But most of all, The Sociopath Next Door makes the point, we are programmed to obey authority. Even against our own conscience.
Authority Trumps Conscience
The author introduces the famous Milgram experiment.
The Milgam experiment shows that a figure of authority giving us order can trump our conscience and make us do things that we wouldn’t otherwise do.
In the experiment two thirds of the participants administered highly painful electric shocks to people just because an authority-figure in a white overcoat insisted they did so.
Our inborn tendency to obey authority serves the sociopaths of the world very well, Martha Stout says.
And that’s why later in the book she encourages people to question authority more often.
Education is The Antidote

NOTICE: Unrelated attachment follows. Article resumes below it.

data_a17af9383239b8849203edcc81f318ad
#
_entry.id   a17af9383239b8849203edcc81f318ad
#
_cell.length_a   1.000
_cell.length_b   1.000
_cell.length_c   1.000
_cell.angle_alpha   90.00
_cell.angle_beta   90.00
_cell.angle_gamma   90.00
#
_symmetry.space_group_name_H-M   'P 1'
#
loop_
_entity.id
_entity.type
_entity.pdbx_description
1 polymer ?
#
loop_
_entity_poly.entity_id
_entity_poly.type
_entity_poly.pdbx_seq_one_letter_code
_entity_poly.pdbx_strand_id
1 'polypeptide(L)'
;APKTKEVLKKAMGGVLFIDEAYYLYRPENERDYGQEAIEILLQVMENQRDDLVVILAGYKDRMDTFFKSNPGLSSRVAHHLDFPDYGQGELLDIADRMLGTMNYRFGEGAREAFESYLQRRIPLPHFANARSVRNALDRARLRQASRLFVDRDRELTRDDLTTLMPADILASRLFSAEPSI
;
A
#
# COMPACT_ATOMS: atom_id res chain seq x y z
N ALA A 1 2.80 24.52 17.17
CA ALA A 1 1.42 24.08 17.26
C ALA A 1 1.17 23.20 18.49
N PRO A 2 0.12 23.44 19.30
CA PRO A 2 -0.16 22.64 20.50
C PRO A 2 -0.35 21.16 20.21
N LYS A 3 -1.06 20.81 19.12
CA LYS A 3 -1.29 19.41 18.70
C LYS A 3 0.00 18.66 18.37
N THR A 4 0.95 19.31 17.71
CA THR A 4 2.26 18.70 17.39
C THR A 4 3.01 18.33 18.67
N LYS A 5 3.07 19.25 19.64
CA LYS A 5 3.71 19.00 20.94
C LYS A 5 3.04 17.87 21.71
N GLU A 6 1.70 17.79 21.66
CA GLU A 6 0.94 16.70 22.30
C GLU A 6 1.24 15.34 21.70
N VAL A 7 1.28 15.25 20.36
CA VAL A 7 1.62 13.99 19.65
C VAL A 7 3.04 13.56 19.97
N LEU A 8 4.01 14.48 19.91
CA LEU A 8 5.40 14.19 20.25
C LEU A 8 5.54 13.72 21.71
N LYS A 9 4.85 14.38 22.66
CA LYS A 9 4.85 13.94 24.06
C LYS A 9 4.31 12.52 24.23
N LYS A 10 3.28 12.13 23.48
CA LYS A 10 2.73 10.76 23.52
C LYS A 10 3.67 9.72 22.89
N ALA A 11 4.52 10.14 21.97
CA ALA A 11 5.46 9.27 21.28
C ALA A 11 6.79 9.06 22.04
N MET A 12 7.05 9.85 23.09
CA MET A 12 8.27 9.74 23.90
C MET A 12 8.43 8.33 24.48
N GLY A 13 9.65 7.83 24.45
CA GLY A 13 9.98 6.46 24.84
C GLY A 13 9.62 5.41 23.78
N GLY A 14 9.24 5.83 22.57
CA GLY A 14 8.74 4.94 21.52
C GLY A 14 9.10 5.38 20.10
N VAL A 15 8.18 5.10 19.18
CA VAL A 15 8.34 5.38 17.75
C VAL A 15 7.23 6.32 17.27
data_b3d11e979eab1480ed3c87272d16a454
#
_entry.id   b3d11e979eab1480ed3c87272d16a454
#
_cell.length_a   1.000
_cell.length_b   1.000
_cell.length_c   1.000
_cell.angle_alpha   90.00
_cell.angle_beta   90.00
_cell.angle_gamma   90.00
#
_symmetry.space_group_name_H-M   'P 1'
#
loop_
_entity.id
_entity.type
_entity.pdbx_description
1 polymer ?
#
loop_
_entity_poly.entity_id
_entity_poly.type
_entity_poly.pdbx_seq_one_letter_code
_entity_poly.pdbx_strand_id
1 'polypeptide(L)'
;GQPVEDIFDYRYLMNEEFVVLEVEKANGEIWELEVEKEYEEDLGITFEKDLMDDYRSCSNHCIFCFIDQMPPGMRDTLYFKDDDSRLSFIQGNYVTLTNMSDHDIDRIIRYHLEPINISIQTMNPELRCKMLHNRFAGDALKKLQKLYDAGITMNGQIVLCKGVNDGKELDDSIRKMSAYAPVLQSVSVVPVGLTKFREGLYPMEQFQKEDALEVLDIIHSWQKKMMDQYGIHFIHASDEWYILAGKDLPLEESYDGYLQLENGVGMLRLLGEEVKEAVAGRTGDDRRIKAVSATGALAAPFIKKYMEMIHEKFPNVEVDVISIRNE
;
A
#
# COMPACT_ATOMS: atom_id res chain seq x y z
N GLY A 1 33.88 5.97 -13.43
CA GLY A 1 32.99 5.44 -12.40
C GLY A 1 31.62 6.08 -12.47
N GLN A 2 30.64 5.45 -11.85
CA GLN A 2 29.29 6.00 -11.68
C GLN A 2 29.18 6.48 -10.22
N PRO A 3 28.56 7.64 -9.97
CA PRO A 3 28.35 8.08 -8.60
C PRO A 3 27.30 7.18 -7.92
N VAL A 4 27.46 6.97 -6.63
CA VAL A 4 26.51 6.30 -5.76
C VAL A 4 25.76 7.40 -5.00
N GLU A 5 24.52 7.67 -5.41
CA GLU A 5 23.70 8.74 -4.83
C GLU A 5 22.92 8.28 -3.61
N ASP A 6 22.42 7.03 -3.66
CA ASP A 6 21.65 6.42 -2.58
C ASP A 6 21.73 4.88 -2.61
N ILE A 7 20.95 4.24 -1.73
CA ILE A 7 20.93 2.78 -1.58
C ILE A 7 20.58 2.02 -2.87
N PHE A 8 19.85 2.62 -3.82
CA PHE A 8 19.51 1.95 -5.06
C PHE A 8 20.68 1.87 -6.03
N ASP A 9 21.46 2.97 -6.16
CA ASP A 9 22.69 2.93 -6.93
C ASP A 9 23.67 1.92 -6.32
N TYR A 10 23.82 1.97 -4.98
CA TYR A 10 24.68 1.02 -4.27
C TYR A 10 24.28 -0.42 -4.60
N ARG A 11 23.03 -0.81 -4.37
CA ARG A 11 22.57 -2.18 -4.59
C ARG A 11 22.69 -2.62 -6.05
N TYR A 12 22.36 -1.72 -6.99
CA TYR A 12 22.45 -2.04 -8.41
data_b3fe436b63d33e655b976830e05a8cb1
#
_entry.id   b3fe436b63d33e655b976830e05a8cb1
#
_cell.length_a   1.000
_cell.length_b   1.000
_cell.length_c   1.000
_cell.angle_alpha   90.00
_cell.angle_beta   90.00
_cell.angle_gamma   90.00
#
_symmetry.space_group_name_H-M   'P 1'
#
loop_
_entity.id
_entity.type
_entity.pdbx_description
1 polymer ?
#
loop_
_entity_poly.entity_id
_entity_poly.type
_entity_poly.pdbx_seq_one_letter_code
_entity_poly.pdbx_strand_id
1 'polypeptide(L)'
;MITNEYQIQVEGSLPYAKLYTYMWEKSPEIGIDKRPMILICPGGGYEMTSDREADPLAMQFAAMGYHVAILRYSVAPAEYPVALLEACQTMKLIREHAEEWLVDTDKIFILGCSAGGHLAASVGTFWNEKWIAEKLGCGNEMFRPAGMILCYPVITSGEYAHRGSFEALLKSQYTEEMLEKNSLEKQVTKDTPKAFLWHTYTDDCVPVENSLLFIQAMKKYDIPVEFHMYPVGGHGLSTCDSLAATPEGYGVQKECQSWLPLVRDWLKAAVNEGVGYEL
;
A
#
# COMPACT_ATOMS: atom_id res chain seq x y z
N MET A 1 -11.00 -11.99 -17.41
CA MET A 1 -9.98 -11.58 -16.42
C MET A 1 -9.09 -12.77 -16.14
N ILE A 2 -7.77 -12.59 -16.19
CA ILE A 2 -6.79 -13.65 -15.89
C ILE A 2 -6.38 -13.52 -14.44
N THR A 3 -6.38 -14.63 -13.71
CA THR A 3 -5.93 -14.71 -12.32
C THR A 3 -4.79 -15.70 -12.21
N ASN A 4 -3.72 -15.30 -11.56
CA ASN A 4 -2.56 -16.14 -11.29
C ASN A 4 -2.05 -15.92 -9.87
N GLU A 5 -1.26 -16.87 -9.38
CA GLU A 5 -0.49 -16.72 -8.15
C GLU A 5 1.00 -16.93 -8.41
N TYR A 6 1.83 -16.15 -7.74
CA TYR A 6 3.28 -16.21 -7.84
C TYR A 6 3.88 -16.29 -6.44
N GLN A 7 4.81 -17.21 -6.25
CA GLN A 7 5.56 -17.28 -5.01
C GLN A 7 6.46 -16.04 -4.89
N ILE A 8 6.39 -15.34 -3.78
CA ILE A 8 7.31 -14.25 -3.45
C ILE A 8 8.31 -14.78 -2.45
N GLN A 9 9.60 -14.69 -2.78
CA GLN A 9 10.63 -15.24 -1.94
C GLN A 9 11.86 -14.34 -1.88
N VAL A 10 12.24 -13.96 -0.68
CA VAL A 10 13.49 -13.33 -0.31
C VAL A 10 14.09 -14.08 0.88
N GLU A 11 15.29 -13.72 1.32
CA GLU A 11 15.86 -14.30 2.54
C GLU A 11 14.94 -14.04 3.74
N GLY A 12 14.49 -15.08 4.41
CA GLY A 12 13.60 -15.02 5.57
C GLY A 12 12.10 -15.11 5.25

The author says that education is a good antidote to the tendency of blindly following authority.
Not because education per se educates us to being better human beings, but because someone who regards himself as an equal to the authority is less likely to blindly follow that authority.
Indeed, when it was an ordinary man instead of a scientist to order the electric shocks, the obedience went down from 62.5% to 20%.
Note: our obedience also depends on how physically close we are to the figure of authority.
The farther away the figure of authority, the less people are likely to obey, for example to a “fire” order.
Historical Sociopaths (Sexual) Conquests
The author talks about sociopaths conquerors of the past, like Genghis Khan.